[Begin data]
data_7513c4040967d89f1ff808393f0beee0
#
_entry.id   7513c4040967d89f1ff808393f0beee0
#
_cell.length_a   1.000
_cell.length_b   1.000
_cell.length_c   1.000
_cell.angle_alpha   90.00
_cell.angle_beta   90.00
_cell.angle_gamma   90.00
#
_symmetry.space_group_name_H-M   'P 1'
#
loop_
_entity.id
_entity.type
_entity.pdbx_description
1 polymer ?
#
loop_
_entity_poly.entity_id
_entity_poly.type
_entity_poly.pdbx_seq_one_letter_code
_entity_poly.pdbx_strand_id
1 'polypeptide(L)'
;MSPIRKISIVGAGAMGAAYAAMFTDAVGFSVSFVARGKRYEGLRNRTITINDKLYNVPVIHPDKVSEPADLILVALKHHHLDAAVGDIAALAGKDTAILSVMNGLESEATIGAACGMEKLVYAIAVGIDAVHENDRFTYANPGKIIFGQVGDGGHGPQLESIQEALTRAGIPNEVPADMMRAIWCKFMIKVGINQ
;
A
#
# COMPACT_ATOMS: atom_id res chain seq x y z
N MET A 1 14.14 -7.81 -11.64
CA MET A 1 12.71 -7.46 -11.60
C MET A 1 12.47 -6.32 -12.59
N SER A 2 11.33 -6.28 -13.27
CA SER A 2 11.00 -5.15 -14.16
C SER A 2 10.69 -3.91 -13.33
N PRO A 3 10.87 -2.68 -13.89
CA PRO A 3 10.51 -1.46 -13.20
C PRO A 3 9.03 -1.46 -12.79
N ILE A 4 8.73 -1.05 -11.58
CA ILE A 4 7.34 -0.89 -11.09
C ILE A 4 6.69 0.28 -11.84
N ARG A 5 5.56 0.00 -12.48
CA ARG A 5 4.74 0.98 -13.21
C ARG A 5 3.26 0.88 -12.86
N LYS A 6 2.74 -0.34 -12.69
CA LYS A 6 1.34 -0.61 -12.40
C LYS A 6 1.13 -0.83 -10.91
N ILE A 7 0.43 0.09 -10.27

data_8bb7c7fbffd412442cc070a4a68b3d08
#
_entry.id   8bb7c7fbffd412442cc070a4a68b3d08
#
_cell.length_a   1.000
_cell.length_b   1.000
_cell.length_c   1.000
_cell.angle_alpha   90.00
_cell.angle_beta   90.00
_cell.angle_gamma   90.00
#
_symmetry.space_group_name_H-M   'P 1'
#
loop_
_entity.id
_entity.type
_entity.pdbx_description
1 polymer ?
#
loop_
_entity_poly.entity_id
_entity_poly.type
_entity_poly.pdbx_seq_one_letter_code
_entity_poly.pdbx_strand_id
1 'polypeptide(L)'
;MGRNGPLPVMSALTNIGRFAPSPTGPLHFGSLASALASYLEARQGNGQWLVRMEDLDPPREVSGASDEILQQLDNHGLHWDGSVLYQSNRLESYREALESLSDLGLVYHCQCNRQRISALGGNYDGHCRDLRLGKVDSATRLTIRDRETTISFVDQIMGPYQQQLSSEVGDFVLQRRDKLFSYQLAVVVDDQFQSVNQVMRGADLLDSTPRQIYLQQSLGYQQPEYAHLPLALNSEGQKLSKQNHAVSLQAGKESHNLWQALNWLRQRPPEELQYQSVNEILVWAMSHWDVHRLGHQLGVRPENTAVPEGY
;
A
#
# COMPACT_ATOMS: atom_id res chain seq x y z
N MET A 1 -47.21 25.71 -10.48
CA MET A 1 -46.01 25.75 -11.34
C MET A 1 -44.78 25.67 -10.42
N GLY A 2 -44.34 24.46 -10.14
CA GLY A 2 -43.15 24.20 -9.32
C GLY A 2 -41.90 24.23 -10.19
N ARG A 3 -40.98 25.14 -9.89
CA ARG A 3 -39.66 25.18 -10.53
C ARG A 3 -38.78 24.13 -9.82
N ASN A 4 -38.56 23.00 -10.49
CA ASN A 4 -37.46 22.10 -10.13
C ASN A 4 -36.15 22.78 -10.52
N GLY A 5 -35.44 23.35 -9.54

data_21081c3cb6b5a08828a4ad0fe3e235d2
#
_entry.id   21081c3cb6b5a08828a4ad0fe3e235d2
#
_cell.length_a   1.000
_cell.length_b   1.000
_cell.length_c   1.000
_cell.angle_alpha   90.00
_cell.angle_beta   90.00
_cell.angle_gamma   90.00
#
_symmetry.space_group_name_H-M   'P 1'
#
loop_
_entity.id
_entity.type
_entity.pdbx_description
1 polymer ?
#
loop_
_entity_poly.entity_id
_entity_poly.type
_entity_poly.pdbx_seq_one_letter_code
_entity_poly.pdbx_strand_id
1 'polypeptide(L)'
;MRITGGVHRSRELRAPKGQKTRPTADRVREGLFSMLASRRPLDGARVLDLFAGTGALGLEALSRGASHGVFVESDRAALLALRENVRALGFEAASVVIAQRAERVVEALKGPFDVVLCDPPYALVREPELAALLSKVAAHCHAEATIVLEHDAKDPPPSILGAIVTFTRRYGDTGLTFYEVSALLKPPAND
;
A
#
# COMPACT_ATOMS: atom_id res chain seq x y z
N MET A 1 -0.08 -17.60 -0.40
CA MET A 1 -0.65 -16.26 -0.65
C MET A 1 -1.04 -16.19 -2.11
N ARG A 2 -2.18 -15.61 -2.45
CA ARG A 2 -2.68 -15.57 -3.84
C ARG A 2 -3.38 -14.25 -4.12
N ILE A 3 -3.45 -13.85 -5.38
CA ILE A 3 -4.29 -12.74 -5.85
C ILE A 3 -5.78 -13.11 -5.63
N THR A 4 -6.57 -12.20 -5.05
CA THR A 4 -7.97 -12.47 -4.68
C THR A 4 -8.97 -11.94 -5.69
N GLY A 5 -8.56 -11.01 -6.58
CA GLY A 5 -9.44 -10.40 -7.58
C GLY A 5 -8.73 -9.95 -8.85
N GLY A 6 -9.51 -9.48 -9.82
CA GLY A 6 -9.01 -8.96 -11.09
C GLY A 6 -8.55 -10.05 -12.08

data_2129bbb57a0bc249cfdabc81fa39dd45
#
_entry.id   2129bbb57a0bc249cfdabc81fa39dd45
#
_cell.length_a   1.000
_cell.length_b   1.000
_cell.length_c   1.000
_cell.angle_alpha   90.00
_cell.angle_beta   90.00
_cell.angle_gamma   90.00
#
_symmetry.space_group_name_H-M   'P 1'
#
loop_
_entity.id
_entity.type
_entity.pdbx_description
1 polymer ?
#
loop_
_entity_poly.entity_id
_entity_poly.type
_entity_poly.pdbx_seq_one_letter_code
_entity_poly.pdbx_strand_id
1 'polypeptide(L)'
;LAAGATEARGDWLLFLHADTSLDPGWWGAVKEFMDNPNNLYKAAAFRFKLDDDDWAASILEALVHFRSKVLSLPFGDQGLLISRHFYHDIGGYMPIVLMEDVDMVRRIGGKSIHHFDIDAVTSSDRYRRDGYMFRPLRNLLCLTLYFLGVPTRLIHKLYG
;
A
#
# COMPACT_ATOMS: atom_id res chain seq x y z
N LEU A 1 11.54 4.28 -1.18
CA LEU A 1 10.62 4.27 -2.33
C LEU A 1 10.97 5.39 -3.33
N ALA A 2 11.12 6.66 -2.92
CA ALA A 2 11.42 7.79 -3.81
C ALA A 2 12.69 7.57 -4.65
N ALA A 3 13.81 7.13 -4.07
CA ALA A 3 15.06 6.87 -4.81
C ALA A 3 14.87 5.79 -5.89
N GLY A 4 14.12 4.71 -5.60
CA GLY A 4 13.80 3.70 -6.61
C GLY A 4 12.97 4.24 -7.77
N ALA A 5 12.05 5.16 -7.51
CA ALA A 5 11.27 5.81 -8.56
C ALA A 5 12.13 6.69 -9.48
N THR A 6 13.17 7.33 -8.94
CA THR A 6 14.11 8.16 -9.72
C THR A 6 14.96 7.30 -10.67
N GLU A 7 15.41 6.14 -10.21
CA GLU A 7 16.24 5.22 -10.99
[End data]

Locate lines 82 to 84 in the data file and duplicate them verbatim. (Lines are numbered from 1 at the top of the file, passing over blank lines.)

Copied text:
C MET A 1 -44.78 25.67 -10.42
N GLY A 2 -44.34 24.46 -10.14
CA GLY A 2 -43.15 24.20 -9.32